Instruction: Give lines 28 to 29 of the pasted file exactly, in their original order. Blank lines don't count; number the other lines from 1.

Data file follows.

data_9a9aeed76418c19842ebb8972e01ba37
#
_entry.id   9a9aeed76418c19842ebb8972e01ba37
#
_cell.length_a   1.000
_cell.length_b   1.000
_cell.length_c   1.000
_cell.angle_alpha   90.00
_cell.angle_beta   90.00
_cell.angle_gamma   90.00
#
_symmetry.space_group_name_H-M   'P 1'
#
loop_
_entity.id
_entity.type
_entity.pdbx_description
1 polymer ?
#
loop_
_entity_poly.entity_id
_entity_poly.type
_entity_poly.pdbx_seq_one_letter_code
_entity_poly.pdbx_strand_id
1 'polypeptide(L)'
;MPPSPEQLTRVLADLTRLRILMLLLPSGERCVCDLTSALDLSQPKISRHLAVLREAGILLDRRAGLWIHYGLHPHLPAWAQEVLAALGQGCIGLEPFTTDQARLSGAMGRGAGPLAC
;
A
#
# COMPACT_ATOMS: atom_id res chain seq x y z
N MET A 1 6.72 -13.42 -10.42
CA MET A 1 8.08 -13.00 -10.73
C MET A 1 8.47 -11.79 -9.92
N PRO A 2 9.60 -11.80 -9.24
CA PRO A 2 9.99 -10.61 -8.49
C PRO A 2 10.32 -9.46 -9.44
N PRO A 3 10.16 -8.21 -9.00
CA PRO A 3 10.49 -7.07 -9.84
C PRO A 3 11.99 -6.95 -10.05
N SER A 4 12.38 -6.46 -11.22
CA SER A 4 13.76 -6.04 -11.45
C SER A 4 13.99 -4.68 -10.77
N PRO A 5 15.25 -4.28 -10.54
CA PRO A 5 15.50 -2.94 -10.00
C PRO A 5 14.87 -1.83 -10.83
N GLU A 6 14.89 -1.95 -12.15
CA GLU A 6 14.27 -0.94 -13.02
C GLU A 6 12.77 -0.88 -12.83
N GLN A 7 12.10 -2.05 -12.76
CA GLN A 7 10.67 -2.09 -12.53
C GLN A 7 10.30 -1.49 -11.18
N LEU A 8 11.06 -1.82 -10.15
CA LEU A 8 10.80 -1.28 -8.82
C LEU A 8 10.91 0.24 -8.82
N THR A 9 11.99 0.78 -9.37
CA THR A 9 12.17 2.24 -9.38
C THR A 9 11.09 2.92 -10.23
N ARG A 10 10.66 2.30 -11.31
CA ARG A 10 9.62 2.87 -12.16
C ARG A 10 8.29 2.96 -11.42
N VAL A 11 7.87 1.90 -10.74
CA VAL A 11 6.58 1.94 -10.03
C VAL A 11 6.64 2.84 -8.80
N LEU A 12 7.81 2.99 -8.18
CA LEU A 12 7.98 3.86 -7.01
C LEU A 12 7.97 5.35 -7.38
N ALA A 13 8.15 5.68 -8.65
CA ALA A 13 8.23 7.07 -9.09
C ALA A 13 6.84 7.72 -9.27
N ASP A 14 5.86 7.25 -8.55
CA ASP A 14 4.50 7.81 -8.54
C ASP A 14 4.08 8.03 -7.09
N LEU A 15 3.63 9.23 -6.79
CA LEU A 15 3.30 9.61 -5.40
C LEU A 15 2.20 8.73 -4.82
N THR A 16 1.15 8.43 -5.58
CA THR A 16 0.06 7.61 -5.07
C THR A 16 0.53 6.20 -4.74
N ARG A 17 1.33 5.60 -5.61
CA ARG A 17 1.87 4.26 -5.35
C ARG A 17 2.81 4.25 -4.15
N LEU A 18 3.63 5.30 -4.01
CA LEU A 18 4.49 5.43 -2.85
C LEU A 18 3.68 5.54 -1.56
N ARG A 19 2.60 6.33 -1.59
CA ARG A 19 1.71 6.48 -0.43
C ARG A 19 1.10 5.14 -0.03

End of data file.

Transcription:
A
#